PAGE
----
The growing complexity of network environments poses great challenges to effective network monitoring. This should come as no surprise: such environments can include bare metals (on-prem solutions), data centers, private and public clouds. Additionally, automation, orchestration and SDNs can greatly enhance your network management, but at the same time add yet another level of complexity. In this blog post, we will discuss the main challenges related to monitoring and how to solve them to streamline the entire monitoring process.
Network monitoring, like monitoring in general, is a broad subject. Its importance and the challenges it presents are hard to overestimate. Every network operator or service provider knows that having an exact view of their network, systems and services is a key to their business. The fact is, one must know almost immediately if something is wrong to be able to fix it and head off a negative impact on the customer. Or, they must be prepared for increasing service demand. Ideally, the latter should be known in advance, as not all resources can be scaled up easily and on demand. What we know very well from the use of clouds does not work very well for underlay networks.
So, in terms of monitoring challenges, our first consideration is what to monitor. What is currently being monitored and is there anything missing? Should we focus on the Control Plane, the Data Plane or both? And on which layer? Those are the questions we need to answer before we set out to optimize or expand a monitoring system.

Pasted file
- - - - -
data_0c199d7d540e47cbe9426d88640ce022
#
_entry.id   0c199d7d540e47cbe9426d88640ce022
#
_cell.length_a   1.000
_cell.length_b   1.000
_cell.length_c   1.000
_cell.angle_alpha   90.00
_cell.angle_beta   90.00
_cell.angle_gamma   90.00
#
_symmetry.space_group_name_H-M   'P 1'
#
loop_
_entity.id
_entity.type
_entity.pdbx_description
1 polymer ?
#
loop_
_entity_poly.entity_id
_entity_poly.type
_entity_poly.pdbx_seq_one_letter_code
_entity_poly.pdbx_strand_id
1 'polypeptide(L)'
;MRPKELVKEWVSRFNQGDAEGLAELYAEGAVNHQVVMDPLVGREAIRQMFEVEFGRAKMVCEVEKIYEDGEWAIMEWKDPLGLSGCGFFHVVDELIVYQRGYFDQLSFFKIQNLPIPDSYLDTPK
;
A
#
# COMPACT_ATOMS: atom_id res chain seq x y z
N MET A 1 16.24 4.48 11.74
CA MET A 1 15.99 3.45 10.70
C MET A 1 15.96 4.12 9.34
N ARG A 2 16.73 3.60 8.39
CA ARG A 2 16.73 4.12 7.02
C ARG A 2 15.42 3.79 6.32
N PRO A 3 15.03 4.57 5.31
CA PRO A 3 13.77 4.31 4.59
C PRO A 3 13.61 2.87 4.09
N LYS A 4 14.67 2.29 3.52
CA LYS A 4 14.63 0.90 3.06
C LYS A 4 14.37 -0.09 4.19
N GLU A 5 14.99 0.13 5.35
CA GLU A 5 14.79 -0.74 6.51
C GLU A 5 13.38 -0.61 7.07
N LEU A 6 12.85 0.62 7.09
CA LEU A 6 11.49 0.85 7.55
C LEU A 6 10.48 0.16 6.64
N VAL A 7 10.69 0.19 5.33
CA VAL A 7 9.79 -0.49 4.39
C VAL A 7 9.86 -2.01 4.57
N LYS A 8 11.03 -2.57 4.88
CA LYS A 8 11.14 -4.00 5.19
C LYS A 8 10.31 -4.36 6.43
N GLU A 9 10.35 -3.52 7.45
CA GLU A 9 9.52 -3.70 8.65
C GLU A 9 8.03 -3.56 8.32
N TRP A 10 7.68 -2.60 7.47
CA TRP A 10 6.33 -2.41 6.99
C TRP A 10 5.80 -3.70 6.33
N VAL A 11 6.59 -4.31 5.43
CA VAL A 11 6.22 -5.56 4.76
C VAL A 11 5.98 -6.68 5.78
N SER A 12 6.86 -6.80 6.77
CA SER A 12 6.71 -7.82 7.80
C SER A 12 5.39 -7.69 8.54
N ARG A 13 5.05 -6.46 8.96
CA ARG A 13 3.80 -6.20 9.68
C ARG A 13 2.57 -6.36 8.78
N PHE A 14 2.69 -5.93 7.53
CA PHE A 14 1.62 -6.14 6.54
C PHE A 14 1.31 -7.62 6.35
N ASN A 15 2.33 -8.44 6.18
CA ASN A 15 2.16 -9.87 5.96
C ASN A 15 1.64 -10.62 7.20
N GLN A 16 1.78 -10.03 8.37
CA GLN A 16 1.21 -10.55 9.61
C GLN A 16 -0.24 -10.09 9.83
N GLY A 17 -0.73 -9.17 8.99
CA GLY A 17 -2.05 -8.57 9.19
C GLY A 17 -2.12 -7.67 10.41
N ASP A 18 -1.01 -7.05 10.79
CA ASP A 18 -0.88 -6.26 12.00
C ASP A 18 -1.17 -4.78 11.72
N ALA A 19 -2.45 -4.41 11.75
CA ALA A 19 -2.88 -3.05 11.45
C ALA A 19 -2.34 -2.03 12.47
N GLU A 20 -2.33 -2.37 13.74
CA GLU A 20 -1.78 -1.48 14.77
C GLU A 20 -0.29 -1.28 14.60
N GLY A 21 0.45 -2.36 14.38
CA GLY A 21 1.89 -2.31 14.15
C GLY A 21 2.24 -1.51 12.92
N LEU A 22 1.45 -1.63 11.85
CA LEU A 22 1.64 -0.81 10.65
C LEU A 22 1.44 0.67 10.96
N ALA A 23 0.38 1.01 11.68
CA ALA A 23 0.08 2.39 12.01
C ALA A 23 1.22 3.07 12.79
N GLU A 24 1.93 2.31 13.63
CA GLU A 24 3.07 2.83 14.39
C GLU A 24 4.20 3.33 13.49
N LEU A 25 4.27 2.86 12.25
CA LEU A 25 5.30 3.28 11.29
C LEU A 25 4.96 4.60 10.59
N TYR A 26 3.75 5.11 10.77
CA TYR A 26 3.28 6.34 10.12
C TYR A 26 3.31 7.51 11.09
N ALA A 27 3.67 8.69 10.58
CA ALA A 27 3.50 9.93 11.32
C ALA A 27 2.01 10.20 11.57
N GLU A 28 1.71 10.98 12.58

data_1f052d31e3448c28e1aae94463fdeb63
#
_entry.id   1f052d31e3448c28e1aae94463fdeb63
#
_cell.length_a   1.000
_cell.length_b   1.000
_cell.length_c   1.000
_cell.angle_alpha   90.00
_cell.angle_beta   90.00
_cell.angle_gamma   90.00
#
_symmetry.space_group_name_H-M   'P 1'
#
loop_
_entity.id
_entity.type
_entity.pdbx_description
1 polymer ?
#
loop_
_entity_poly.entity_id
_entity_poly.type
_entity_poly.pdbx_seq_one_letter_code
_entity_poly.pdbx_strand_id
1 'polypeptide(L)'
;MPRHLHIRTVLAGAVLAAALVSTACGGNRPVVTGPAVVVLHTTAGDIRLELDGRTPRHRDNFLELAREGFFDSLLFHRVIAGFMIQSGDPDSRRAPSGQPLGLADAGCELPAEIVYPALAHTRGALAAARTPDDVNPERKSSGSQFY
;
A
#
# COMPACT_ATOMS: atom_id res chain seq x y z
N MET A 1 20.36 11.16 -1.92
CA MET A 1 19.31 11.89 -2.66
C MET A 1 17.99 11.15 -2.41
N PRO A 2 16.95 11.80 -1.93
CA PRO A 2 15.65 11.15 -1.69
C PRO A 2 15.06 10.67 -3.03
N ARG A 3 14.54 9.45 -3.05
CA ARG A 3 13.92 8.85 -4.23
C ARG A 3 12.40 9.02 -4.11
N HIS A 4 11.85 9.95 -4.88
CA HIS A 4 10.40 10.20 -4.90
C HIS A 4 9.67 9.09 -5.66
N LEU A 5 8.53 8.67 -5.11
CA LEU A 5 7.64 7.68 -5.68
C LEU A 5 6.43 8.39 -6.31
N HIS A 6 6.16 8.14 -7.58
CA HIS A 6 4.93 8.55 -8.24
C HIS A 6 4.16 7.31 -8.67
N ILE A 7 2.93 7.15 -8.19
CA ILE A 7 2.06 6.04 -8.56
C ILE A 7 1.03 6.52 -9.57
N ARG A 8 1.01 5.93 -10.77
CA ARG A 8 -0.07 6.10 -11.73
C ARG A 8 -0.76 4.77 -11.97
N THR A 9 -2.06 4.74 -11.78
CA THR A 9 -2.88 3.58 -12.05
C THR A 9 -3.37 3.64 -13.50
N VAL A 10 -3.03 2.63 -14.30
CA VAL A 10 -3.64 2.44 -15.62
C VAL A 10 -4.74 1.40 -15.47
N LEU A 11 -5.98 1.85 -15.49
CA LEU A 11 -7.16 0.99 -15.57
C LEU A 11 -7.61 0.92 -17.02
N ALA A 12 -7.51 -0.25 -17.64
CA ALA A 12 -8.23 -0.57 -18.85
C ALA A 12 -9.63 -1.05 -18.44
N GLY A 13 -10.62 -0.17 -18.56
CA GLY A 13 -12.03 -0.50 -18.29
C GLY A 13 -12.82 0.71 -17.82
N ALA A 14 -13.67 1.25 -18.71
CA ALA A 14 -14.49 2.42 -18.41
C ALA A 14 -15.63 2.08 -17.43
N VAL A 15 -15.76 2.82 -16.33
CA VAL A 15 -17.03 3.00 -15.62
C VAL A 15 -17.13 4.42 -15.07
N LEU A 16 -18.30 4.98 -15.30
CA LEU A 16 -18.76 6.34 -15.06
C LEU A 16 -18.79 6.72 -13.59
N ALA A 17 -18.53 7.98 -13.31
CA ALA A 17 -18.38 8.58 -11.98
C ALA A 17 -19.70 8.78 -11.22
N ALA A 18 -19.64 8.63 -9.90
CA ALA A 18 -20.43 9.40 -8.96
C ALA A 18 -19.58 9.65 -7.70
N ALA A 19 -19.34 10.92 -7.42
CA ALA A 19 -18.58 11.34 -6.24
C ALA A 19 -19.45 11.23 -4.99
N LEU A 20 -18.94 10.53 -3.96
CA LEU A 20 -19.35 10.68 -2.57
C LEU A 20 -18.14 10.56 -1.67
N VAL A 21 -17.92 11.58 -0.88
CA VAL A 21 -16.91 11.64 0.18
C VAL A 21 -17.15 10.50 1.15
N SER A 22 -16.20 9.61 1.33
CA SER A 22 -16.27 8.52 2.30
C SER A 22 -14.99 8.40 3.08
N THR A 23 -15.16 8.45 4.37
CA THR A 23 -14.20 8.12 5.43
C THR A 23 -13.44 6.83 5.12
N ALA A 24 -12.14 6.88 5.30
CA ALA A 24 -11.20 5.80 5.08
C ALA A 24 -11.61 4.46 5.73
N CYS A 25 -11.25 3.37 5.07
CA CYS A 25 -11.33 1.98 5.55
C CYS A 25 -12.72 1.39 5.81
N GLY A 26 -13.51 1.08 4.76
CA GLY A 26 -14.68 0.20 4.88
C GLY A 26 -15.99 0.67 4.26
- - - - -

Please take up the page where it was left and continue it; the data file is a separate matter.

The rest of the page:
Monitoring has obviously been done for years. We once used MRTG or Cacti to look at what was happening in the network. Now we work with different sources of data: we can use gRPC, and we still use SNMP. We have shifted our interest from the Data Plane towards different, narrower areas: at the state of the BGP session, for example; or we check the prefixes advertised. We verify the state of our workloads, especially those located in public clouds. Generally speaking, we want to see what is happening in our network when looking from different angles.
From our experience, there are two most common needs: to expand the monitoring system to almost all devices/system/services, and to integrate existing (and used) systems (but a couple of them) into one tool.
Consider the following example. A company has its own network consisting of routers, switches and firewalls. They also own a data center where they use VMs or containers to host their workload. But the network has a history. There are new devices, yes, but also some quite old ones that still work properly, so there’s no need to change those right away. The company has decided to implement a new monitoring system from those available on the market and they really like it. User experience is very good, and the functions it supports meet their requirements.
The only problem is, that the new monitoring system supports most of their hardware solutions, but not all. This prompts the question, can they live with missing a part of their infrastructure and stick with what they have now—it may not be perfect, but it at least offers 100% monitoring coverage. The answer is simple: No. They don’t have to sacrifice functionality and user experience when all they have to do is add the missing parts into the picture. New devices that are not yet supported can be integrated into a new system.
While this won’t be done using API calls, as the old devices do not support API, we can provide the adapters to serve as an intermediate, translation layer between potentially problematic boxes and the new system. We’ll need to use some other means of communication, such as SSH or SNMP, but in that way we can provide the visibility of the whole network, and not just a part of it.